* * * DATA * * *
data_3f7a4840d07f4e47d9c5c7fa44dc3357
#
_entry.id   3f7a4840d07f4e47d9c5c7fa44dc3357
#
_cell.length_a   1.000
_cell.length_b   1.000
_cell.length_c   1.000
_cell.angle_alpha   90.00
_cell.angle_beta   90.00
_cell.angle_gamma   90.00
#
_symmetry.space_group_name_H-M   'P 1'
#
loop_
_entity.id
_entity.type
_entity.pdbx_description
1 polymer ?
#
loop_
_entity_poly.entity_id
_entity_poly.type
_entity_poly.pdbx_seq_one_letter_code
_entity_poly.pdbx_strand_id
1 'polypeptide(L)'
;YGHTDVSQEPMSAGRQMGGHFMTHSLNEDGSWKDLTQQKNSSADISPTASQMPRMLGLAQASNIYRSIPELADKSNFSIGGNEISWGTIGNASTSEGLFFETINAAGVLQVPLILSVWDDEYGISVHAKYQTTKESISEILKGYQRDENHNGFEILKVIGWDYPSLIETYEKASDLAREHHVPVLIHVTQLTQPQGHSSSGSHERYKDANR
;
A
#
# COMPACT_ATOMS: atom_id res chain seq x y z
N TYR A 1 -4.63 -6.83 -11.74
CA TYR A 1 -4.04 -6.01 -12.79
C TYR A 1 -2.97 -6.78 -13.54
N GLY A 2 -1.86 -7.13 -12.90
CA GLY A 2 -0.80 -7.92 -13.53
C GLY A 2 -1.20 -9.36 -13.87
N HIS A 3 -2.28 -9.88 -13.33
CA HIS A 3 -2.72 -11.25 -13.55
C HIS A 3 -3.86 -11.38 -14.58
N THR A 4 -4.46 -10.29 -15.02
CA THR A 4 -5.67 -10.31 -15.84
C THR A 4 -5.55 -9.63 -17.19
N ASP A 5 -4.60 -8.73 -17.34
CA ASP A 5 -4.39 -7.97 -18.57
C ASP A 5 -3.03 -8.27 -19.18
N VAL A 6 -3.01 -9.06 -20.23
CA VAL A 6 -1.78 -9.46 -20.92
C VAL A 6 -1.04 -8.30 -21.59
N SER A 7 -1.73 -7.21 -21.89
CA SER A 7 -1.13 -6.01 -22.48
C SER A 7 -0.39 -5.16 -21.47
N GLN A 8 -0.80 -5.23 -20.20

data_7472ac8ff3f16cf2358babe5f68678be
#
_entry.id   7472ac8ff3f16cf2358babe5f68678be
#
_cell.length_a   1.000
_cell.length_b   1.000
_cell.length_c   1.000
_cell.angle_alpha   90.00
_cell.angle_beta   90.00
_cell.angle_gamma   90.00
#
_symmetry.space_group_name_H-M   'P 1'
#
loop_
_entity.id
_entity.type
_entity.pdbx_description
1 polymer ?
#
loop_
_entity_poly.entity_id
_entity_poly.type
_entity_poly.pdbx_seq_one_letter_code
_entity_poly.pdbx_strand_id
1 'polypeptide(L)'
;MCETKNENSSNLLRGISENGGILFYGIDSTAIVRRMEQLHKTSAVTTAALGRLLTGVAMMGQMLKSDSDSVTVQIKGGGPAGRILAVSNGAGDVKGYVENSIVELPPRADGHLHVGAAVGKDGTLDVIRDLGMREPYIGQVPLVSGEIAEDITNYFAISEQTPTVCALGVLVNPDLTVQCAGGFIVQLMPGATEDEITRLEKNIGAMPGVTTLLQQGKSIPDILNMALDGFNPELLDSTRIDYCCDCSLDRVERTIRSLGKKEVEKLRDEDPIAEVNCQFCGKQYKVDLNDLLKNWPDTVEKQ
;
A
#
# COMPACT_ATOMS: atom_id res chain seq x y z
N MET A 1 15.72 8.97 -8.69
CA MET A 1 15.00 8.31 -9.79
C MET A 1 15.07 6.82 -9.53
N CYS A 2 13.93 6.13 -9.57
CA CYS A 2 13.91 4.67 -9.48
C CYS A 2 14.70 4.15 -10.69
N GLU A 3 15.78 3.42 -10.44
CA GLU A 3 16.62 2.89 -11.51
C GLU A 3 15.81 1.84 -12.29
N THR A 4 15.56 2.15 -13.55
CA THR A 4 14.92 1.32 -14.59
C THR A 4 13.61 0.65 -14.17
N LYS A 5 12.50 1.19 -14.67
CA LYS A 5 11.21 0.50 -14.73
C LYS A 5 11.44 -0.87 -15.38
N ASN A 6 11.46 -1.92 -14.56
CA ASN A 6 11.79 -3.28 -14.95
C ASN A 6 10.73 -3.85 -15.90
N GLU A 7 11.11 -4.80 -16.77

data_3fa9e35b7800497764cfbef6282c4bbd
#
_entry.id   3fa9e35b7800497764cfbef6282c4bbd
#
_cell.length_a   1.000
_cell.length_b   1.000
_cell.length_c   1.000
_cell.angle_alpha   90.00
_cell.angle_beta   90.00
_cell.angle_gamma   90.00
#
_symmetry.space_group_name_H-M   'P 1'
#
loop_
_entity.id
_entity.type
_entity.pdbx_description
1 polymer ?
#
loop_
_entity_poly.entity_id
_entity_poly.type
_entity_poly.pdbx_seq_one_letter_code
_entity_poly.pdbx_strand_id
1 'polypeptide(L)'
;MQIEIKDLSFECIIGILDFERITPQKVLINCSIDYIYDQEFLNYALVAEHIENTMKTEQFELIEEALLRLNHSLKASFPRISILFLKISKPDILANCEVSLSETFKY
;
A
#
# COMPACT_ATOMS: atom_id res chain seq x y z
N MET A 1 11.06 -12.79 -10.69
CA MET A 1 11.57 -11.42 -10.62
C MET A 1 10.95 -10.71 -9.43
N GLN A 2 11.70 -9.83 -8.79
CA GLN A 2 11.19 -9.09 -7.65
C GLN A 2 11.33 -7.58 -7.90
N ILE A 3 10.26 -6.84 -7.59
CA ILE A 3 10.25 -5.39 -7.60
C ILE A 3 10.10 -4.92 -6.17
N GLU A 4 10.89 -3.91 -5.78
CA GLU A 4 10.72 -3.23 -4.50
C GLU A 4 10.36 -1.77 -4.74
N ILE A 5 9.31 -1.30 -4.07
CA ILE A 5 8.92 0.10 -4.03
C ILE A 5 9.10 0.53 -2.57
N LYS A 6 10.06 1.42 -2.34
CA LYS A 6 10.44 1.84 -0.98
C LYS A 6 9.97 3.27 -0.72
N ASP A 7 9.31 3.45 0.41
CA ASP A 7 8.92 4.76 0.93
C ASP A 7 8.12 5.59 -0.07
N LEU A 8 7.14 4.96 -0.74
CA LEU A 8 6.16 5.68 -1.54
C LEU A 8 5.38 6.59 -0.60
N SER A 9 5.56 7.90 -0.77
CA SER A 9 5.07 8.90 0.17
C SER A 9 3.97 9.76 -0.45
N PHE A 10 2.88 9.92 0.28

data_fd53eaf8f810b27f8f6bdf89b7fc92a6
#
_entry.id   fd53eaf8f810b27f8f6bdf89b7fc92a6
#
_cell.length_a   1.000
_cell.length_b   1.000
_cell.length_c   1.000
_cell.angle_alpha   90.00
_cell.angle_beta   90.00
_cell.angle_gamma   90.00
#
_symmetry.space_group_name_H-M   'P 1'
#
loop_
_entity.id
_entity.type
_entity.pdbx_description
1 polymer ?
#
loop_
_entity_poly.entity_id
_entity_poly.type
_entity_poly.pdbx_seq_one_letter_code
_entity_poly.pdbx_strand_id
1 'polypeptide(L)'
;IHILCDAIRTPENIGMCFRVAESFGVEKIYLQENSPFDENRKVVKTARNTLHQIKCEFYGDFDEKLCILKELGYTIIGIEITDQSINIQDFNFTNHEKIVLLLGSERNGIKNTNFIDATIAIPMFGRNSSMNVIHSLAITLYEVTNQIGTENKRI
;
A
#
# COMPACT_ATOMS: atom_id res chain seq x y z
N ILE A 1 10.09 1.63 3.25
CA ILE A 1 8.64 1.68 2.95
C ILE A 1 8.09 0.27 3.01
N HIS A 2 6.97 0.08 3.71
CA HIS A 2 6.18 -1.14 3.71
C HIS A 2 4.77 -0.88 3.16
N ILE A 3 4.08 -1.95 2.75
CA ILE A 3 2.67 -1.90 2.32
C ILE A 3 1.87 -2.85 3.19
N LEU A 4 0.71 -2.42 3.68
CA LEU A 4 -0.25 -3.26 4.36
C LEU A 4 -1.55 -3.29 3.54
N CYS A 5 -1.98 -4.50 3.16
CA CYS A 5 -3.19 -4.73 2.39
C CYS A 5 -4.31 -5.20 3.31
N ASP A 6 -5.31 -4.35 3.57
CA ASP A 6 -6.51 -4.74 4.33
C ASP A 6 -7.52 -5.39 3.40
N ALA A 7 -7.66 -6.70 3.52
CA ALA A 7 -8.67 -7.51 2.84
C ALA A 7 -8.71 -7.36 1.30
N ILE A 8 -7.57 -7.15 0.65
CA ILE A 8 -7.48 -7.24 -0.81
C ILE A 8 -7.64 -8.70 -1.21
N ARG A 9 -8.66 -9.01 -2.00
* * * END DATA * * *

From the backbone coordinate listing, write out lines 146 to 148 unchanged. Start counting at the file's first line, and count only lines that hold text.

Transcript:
C ILE A 5 9.10 0.53 -2.57
N LYS A 6 10.06 1.42 -2.34
CA LYS A 6 10.44 1.84 -0.98